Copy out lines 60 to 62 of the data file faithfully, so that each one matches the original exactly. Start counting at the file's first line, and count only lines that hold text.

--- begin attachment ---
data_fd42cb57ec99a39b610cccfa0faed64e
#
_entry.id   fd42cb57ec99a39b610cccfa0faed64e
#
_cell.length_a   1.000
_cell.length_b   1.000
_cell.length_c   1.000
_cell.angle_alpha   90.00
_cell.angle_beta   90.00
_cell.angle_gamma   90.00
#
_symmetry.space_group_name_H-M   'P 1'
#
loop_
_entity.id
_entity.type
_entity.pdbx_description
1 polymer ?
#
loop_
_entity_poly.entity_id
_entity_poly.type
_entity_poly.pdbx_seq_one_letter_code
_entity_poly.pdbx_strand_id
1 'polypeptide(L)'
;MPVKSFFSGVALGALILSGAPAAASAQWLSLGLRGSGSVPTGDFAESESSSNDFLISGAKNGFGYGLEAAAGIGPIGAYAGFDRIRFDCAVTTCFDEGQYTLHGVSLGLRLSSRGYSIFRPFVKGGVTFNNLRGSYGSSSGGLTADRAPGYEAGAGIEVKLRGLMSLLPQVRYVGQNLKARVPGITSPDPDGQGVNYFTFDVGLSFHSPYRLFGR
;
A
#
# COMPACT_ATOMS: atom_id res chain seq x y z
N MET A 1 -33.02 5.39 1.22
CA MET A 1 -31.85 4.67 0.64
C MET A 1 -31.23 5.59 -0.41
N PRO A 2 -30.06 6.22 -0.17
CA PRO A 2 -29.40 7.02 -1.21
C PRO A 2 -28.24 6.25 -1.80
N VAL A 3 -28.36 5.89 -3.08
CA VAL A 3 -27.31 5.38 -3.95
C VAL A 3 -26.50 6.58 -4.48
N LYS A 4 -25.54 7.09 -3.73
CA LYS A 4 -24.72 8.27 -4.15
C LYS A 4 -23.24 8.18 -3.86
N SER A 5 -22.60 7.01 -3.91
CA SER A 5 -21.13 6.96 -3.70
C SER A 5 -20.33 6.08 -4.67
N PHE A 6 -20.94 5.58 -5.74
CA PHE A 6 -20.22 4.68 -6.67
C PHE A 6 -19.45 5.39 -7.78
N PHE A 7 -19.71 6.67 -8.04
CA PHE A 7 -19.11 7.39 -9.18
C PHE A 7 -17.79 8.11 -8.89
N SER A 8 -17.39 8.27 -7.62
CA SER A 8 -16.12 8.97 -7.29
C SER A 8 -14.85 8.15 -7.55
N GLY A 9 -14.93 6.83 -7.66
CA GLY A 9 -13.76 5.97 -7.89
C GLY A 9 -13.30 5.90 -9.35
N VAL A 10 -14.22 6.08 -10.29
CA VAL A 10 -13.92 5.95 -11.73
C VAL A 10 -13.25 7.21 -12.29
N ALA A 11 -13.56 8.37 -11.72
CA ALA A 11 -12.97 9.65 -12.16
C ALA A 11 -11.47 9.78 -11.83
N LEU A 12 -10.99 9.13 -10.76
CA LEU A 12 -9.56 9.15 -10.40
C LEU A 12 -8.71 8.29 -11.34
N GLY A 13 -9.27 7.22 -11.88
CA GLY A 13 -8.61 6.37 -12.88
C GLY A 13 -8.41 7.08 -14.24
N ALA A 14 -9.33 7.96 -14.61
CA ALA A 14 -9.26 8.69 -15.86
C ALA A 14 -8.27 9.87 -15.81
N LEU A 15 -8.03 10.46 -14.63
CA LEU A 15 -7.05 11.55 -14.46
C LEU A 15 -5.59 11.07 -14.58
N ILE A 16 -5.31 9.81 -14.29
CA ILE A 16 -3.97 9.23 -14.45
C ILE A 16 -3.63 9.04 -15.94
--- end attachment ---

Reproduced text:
C VAL A 10 -13.25 7.21 -12.29
N ALA A 11 -13.56 8.37 -11.72
CA ALA A 11 -12.97 9.65 -12.16